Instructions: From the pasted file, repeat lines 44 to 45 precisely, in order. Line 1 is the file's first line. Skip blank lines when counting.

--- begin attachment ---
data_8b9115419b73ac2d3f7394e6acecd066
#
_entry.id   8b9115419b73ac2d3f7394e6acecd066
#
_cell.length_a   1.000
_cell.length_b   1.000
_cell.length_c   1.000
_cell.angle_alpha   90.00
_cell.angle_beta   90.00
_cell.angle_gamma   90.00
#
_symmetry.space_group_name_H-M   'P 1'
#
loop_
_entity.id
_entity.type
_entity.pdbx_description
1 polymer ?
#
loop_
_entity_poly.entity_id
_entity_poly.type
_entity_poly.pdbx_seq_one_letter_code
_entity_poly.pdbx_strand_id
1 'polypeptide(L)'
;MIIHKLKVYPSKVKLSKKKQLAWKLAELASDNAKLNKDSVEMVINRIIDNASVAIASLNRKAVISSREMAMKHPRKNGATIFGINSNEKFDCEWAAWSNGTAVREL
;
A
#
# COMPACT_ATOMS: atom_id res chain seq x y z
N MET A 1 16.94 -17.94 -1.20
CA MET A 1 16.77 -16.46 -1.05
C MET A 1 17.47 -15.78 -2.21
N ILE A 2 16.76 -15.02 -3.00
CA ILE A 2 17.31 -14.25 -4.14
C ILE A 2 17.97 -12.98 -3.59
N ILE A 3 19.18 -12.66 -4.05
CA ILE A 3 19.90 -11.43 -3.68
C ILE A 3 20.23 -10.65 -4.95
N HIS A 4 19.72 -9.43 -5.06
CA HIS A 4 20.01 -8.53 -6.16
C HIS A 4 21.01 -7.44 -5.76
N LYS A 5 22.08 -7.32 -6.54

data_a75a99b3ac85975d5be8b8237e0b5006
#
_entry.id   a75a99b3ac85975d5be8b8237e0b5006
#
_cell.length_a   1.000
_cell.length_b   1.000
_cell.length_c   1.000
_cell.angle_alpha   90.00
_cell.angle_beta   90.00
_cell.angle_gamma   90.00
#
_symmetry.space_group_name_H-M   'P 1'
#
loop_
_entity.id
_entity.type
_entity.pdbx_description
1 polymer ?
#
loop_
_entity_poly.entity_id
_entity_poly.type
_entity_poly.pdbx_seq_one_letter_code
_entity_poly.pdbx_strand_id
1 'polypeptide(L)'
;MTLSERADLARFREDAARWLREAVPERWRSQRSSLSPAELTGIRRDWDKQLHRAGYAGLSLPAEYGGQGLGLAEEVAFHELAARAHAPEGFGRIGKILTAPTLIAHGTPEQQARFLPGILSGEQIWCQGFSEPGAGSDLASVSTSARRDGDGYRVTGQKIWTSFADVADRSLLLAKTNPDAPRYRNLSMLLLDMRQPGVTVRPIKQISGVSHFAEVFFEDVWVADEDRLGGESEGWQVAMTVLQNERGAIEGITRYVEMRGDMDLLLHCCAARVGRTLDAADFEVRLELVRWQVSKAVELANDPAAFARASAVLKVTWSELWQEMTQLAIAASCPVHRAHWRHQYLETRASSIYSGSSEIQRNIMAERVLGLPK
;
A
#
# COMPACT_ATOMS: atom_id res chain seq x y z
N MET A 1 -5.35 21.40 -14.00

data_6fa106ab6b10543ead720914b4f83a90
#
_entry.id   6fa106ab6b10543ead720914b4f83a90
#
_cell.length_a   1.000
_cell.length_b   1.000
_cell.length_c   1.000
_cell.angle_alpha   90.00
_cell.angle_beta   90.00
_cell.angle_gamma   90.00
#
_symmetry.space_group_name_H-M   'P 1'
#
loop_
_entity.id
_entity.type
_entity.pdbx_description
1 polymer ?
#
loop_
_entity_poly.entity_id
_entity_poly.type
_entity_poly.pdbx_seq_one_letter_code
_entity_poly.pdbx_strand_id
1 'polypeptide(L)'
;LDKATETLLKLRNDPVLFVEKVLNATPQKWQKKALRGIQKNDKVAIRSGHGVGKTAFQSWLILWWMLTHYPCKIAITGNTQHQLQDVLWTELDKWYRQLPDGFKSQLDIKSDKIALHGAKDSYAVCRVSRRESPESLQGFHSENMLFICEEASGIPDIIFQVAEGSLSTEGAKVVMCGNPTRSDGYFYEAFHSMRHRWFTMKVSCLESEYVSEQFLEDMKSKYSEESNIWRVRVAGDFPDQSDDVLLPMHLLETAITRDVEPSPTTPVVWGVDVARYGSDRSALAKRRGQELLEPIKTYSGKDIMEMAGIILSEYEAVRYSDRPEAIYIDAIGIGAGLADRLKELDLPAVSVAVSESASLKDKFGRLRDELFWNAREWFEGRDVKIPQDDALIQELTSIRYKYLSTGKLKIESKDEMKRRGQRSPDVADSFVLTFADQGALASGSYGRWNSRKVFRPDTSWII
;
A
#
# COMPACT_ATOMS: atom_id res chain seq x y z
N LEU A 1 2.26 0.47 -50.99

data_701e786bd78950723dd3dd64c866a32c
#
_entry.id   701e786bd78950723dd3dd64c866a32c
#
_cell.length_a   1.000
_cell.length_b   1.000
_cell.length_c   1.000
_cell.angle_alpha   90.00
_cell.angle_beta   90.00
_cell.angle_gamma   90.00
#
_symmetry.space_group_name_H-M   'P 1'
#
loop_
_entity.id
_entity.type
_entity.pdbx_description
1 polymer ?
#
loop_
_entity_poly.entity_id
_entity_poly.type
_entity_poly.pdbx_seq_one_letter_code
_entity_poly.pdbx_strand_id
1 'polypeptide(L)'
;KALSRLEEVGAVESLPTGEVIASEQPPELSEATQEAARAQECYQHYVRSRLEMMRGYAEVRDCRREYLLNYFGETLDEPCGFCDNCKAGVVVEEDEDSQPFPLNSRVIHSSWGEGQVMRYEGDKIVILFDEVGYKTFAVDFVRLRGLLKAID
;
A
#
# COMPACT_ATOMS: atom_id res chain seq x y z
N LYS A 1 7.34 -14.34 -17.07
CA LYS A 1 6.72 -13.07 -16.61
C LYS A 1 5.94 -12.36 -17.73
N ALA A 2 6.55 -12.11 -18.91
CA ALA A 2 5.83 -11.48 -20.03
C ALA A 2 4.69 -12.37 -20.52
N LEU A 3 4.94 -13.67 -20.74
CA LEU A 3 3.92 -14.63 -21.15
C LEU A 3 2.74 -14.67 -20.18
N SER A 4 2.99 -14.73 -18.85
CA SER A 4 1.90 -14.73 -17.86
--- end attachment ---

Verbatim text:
data_a75a99b3ac85975d5be8b8237e0b5006
#